The Islamic Education & Research Academy (iERA) launched its anti-racism campaign called “Against Racism, Against Hatred” in Brixton, a suburb in south London, UK. The community event commenced at the Brixton Recreation Centre with a motivational talk from iERA’s chairman, Abdurraheem Green. This was then followed by training of 20 or so attendees from Hamza Tzortzis, Head of Education and Research at iERA on how to give dawah and approach members of the public with a survey questionnaire on racism and Islamophobia. All in all, the day was a success as the survey idea (first pioneered by the Myriad Foundation in Manchester, may Allah bless them and reward their efforts) worked very well in opening up friendly dialogue and discussion. iERA hopes this will be the start of bigger and better activities challenging the evil notion of racism, God willing.
Guest writer Sara Ahmed pens down the inspiring story of John Fontain, as heard from him at the WOC 2014 event:’Story Night with the Stars’.
John Fontain was born in a working-class Christian family in Manchester. As a young boy, he would always make an intention in Church that he was praying to God alone, proving the fact that children are born on the fitrah (sound nature). At seven, he was sure that there was something amiss in Christianity when the priest changed the chorus lyrics he had written from ‘Jesus and God’ to ‘Jesus is God’. At the age of fourteen, with a growing passion for music, he became a professional jazz singer, travelling to places and performing in sports stadiums, hotels etc. With a good income and the drive to become the most famous jazz singer in the country, he naturally did not feel the need to attend university!
Feeding the Poor: An Important Religious Duty of Muslims!!
The holy Quran has linked man’s salvation to the wellbeing of fellow human beings. One cannot find salvation without caring for the fellow human beings particularly those in distress, need and hunger. One of the acts of caring for the distressed is feeding them. This act of feeding the needy and hungry has been stressed in the Quran so many times and in such strong words that one might think that not feeding the poor regularly can even earn the wrath of God leading him to the torment of hell despite all his prayers, fasting and other good deeds.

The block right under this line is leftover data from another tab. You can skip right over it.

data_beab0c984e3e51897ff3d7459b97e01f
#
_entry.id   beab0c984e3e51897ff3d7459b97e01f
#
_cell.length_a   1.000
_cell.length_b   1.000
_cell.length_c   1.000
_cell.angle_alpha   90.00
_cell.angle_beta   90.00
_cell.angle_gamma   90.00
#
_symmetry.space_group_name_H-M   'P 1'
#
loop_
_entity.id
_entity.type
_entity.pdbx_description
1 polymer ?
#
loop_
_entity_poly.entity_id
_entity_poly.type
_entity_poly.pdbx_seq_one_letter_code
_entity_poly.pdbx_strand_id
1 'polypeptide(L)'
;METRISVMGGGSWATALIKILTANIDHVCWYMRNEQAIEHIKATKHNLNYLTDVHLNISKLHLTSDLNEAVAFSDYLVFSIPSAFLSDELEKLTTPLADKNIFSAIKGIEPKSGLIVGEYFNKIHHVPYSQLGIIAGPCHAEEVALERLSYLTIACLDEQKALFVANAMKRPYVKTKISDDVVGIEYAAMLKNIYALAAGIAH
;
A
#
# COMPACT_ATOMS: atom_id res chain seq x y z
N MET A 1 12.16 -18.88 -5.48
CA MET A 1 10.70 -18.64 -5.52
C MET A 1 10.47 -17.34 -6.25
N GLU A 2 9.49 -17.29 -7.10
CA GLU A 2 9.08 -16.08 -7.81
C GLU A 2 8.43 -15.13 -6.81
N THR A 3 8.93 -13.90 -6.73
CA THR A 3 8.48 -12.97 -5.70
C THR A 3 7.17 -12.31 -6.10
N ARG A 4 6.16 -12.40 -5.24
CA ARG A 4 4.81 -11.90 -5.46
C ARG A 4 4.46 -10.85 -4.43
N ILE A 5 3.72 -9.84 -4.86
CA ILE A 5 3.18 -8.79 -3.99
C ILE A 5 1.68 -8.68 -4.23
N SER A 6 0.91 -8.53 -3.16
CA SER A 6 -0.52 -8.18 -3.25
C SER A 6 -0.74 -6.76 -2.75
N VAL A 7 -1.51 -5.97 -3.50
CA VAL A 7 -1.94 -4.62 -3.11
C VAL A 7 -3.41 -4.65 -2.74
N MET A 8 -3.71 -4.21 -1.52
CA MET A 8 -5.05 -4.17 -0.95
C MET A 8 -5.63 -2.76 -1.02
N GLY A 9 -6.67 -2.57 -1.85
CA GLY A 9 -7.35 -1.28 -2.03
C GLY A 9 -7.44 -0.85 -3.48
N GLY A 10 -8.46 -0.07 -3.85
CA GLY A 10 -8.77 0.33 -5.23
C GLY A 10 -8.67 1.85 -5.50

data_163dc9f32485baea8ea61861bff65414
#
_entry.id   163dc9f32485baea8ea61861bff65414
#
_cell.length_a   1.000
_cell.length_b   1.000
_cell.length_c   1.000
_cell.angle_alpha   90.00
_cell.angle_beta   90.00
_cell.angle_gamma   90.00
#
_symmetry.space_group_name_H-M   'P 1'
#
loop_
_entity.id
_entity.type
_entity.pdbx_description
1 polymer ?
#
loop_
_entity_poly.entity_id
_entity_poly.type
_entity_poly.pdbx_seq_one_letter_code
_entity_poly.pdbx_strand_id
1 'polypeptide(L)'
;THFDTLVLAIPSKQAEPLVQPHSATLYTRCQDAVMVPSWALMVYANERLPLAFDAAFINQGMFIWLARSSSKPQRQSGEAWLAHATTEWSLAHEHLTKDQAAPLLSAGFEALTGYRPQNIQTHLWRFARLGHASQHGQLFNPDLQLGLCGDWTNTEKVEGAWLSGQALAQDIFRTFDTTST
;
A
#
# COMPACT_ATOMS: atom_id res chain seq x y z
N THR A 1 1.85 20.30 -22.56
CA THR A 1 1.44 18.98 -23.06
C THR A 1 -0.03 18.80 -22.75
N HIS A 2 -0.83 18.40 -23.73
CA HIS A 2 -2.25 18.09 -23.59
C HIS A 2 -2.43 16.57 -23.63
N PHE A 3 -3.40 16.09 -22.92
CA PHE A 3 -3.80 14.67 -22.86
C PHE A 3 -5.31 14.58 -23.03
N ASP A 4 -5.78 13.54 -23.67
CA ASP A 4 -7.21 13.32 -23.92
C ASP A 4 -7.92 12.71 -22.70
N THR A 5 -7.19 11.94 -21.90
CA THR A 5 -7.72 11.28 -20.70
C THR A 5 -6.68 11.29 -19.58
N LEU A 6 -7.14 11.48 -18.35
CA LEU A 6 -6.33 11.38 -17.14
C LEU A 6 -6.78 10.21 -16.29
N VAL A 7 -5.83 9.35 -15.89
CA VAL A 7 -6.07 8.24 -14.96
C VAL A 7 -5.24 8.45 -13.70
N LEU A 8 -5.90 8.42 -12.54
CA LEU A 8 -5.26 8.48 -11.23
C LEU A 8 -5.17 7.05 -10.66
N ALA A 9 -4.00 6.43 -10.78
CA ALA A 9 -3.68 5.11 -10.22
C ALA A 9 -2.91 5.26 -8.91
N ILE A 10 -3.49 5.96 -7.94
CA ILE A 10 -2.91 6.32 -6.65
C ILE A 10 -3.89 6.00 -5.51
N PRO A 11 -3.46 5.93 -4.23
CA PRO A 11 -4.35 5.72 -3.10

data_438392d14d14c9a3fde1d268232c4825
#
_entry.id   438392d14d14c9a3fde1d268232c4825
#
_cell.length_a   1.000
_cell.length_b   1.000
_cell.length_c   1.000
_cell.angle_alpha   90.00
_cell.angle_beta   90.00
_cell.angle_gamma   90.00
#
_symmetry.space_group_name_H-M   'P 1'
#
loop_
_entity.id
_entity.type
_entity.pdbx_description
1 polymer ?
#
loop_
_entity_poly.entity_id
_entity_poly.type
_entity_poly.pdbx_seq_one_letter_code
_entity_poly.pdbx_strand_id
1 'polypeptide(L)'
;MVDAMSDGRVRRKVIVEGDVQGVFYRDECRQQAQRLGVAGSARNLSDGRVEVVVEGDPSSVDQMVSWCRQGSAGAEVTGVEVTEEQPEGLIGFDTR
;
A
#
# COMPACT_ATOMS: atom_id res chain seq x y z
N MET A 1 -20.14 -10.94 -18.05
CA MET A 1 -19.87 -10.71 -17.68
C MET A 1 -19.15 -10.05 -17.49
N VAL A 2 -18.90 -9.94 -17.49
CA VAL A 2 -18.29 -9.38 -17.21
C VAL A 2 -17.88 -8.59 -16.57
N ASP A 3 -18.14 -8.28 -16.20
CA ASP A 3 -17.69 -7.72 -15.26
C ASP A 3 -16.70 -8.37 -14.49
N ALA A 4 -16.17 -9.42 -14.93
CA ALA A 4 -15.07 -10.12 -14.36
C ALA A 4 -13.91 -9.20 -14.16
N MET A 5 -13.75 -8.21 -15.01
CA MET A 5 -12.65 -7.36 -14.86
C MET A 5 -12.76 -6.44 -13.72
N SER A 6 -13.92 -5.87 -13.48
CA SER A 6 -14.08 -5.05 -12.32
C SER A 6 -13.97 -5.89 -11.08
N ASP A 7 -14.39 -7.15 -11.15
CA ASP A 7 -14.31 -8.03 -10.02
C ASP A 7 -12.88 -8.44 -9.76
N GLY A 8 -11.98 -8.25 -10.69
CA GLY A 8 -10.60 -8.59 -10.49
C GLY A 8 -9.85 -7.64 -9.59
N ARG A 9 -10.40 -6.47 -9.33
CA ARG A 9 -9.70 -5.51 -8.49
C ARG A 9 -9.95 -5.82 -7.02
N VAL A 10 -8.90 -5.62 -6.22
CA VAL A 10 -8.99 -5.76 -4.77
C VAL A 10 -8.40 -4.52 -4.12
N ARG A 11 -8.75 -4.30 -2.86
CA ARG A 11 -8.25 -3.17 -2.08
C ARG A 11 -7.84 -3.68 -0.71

Thus, the Quran envisions a society in which every member cares for the hungry, the distressed and the needy every moment of his being along with all his personal piety and righteousness. The rights of the neighbours have also been emphasised in the same sense so that a Muslim keeps the well being of his neighbours, especially those neighbours who are poor and needy. While stressing the right of the poor and hungry, the Quran does not specify the Muslims. It only stresses on the feeding of the hungry, suggesting that a hungry person may be a Muslim, a Hindu or even an atheist.
There are more or less seven occasions on which the Quran stresses on the feeding of the poor, the hungry, the orphans and the captives. Though some of the verses recommend the feeding of the poor as an act of penitence for some sins or skipping some religious injunctions like fasting or not keeping an oath, the other verses generally require Muslims to feed the hungry and the poor as a social duty regularly or whenever required. In fact, the stress with which the Quran instructs Muslims to feed the poor, makes it seem that feeding the poor should be one of the social habits of the Muslims. If not done, the Muslims may invite the wrath of God both in this world and in the Hereafter.
The Quran says:
“And (ask) of the Sinners: What led you into Hell Fire? They will say: “We were not of those who prayed; Nor were we of those who fed the indigent;
(Al Mudaththir: 41-44)
Thus feeding only to please God is the favourite acts of the believers:
“A Fountain where the Devotees of Allah do drink, making it flow in unstinted abundance. They perform (their) vows, and they fear a Day whose evil flies far and wide. And they feed, for the love of Allah, the indigent, the orphan, and the captive,- (Saying),”
We feed you for the sake of Allah alone: no reward do we desire from you, nor thanks. (76: 6-9)
The Quran presents the picture of those who are thrown in hellfire because of not feeding the poor or the orphan while indulging in gluttony.
“This was he that would not believe in Allah Most High. And would not encourage the feeding of the indigent! (Al Haqqa: 33—34)”
In Surah Fajr, Quran lashes out at those who do not feed the hungry despite the fact that God has provided them with all the luxuries of life. It also suggests that Muslims should encourage the practice of feeding the poor and this way this practice should become a common and visible practice of the Muslims
“Nor do ye encourage one another to feed the poor!
(Al Fajr: 18)”
The Prophet Muhammad (peace be upon him) said: “Feed the hungry, visit the sick and set free the captives.” – Sahih Al-Bukhari, Volume 7, Hadith 552
“(The righteous are those) who feed the poor, the orphan and the captive for the love of God, saying: ‘We feed you for the sake of God Alone; we seek from you neither reward nor thanks.'” – The Holy Quran, 76:8-9